Atmospheric rivers moisture sources from a Lagrangian perspective
Alexandre M. Ramos, Raquel Nieto, Ricardo Tomé, Luis Gimeno, Ricardo M. Trigo, Margarida L. R. Liberato, David A. Lavers
Earth Syst. Dynam., 7, 371–384, 2016. doi:10.5194/esd-7-371-2016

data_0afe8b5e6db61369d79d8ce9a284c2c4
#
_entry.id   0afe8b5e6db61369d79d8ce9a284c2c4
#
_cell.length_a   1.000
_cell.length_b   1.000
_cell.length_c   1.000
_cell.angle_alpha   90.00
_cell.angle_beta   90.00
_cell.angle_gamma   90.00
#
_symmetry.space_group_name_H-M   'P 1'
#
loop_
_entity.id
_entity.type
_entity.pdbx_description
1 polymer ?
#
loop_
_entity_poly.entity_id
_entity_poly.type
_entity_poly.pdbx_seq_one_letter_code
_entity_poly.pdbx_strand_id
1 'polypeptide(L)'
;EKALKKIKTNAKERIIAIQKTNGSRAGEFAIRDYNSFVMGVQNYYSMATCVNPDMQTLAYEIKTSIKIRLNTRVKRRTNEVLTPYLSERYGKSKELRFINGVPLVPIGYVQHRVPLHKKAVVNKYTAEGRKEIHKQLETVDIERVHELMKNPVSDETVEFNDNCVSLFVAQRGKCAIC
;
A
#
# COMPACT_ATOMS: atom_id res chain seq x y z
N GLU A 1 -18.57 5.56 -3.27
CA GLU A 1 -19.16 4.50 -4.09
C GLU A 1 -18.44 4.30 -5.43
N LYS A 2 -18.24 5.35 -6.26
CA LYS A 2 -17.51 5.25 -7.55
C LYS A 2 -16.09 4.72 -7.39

An automated atmospheric river (AR) detection algorithm is used for the North Atlantic Ocean basin, allowing the identification of the major ARs affecting western European coasts between 1979 and 2012 over the winter half-year (October to March). The entire western coast of Europe was divided into five domains, namely the Iberian Peninsula (9.75W, 36–43.75 N), France (4.5W, 43.75–50 N), UK (4.5W, 50–59 N), southern Scandinavia and the Netherlands (5.25 E, 50–59 N), and northern Scandinavia (5.25 E, 59–70 N). Following the identification of the main ARs that made landfall in western Europe, a Lagrangian analysis was then applied in order to identify the main areas where the moisture uptake was anomalous and contributed to the ARs reaching each domain. The Lagrangian data set used was obtained from the FLEXPART (FLEXible PARTicle dispersion) model global simulation from 1979 to 2012 and was forced by ERA-Interim reanalysis on a 1 latitude–longitude grid. The results show that, in general, for all regions considered, the major climatological areas for the anomalous moisture uptake extend along the subtropical North Atlantic, from the Florida Peninsula (northward of 20 N) to each sink region, with the nearest coast to each sink region always appearing as a local maximum. In addition, during AR events the Atlantic subtropical source is reinforced and displaced, with a slight northward movement of the sources found when the sink region is positioned at higher latitudes. In conclusion, the results confirm not only the anomalous advection of moisture linked to ARs from subtropical ocean areas but also the existence of a tropical source, together with midlatitude anomaly sources at some locations closer to AR landfalls.